COACH for Kids Helps Families Catch Up on Childhood Vaccines
Skipping Routine Preventive Care Can Put Children in Danger of Serious Illness
COACH for Kids® is hitting the road to help parents get their children caught up on their standard childhood vaccines.
Throughout May, health professionals assigned to Cedars-Sinai's mobile medical unit will be dispensing free childhood vaccines at offices for the Special Supplemental Nutrition Program for Women, Infants, and Children (WIC). Click here for the clinic schedule and locations.
While national attention has been focused on the COVID-19 vaccine, other vaccines—especially those that protect against childhood diseases—have been on the back burner for many families.
But as COVID-19 vaccination rates rise and the pandemic recedes, parents should make sure their children are fully protected from potentially deadly and disabling diseases, such as polio, measles, rubella and mumps.
"The danger remains in risks for future outbreaks of vaccine-preventable diseases," said Priya Soni, MD, a pediatric infectious disease specialist at Cedars-Sinai. "As social distancing requirements relax, as COVID-19 risk becomes lower, as adults are now more and more vaccinated, children who miss out on their routine vaccines and are not fully vaccinated will be more vulnerable to these preventable illnesses, as they start mingling more and more with each other."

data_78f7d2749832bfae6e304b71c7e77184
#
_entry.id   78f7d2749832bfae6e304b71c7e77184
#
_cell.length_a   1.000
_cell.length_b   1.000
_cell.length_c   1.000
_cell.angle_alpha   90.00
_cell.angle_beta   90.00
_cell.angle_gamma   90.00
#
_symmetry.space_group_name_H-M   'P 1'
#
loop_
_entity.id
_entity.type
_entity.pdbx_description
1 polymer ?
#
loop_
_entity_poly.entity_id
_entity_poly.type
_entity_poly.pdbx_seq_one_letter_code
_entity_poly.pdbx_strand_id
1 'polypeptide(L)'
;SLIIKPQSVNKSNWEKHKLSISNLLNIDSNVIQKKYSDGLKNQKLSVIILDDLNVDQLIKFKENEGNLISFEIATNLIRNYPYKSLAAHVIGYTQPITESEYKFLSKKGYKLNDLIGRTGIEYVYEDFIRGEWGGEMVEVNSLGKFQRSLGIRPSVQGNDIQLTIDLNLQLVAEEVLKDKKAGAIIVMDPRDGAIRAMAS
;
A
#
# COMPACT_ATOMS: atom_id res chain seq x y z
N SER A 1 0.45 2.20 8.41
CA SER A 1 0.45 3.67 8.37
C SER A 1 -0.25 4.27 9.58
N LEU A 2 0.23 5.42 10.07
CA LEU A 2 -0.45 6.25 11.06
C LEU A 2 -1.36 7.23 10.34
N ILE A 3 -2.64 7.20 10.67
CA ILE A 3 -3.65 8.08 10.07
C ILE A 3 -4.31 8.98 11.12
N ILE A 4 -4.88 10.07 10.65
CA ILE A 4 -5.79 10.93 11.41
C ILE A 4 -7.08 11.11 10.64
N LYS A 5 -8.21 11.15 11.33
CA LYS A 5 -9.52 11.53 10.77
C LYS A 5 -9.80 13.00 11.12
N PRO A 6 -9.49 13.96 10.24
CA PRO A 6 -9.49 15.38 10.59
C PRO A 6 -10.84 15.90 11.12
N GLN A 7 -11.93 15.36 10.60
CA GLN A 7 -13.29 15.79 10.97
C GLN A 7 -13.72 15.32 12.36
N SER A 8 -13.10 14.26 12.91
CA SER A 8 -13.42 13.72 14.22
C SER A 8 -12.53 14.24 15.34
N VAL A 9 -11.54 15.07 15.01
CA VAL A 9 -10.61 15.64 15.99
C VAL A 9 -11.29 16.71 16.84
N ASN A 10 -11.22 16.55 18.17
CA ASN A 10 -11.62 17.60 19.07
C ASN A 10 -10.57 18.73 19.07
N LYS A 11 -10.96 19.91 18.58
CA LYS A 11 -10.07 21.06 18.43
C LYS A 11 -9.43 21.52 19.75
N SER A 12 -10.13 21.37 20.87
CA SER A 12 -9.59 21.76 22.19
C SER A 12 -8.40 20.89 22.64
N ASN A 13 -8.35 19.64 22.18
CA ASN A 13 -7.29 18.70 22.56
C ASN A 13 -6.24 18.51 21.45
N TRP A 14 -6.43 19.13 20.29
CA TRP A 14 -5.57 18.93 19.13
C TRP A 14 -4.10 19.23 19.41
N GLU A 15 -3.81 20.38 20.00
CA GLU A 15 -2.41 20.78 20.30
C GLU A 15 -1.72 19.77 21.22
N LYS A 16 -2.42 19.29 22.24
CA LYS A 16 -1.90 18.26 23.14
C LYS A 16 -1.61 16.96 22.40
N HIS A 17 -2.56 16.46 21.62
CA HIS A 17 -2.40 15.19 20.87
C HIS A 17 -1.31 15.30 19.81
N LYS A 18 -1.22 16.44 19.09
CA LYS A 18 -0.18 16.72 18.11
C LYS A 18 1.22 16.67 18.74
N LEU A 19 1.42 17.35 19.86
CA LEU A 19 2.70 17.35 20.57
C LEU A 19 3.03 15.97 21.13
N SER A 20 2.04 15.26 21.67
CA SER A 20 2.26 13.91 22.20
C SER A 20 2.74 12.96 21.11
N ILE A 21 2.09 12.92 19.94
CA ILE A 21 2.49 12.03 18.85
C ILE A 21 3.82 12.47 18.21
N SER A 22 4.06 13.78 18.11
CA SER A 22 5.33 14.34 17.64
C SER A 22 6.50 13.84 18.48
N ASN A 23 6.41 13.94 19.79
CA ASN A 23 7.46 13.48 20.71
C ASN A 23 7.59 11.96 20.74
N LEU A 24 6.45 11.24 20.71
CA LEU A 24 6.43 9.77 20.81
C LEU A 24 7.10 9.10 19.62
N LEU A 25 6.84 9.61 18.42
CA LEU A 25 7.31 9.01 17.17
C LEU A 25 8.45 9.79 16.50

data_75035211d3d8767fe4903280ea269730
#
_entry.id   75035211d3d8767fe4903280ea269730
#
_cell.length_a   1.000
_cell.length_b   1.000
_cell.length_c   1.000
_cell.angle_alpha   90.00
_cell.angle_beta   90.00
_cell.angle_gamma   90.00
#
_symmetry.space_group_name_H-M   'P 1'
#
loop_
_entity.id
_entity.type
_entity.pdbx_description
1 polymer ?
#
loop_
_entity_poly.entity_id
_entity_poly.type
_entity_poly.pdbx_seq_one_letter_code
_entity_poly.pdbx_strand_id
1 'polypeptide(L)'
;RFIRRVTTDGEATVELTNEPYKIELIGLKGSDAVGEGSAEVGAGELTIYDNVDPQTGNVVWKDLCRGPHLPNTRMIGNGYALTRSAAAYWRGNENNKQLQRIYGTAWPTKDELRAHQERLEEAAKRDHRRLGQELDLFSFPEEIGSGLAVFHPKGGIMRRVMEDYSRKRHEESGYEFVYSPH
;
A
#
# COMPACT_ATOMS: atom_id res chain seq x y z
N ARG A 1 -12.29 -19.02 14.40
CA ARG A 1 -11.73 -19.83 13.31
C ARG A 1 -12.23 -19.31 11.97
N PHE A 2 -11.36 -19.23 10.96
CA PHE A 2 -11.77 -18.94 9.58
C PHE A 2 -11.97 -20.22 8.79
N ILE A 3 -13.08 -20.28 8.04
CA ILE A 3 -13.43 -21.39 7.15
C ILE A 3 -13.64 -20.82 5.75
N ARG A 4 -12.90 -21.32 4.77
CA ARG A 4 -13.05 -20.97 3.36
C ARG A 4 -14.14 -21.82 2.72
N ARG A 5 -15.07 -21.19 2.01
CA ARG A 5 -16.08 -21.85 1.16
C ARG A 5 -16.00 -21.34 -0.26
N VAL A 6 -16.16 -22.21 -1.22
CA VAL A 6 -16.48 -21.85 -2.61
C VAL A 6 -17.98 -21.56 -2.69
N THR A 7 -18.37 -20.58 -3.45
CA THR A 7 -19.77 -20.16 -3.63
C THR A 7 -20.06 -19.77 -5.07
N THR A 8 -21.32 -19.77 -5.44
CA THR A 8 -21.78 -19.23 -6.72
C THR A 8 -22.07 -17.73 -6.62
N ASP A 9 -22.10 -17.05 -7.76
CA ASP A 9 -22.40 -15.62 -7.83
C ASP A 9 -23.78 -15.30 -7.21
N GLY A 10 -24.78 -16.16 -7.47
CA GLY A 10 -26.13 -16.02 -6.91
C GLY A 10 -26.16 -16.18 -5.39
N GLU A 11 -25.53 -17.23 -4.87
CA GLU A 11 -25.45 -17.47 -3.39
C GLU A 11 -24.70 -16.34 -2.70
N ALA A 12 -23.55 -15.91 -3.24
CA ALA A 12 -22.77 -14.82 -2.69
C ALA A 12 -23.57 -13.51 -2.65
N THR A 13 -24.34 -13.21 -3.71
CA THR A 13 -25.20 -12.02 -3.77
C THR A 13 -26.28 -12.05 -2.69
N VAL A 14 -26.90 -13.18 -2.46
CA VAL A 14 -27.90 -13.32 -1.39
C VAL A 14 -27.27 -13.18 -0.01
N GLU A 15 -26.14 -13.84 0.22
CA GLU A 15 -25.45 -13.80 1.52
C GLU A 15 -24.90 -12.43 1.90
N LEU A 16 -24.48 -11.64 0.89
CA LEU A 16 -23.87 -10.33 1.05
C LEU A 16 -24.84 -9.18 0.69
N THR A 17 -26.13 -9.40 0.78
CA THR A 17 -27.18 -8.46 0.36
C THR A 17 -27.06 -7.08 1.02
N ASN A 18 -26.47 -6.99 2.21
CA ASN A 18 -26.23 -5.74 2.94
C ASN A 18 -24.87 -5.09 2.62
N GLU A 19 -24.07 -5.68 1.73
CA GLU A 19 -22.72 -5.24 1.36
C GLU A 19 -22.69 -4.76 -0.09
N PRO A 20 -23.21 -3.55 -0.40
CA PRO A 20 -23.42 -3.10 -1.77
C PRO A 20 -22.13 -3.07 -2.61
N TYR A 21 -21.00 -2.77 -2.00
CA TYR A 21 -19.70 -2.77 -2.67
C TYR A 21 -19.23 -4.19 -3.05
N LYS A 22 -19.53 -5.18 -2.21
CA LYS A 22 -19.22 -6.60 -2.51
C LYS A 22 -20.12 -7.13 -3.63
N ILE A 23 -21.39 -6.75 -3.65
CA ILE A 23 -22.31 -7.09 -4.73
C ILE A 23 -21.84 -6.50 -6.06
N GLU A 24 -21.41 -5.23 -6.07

A report from the Centers for Disease Control and Prevention, released during the height of the pandemic, showed a noticeable drop in children receiving standard childhood vaccinations. Experts believe the drop-off was due to quarantine restrictions and general fears of bringing children to the doctor during the pandemic.
Cedars-Sinai COACH for Kids dispenses free vaccines in underserved communities, and the nurses on the COACH (Community Outreach Assistance for Children’s Health) medical mobile units have seen first-hand the decline in children's vaccinations.
"We have seen numerous infants and children coming in now who delayed receiving recommended childhood vaccines," said Antoinette Barrett, NP, CPNP, clinical supervisor of COACH for Kids. "Delaying these vaccines could lead to outbreaks of pertussis and measles, which have seen an uptick in recent years."
Soni said parents need to know that delaying vaccinations is more dangerous than seeking preventive healthcare.
"While we understood the early pandemic parental concerns about potentially exposing children to COVID-19 during well-child visits," Soni said, "now all clinics are fully functioning with appropriate personal protective equipment and social distancing measures, so it is safer to get the vaccine than to take a chance of contracting a preventable disease like polio."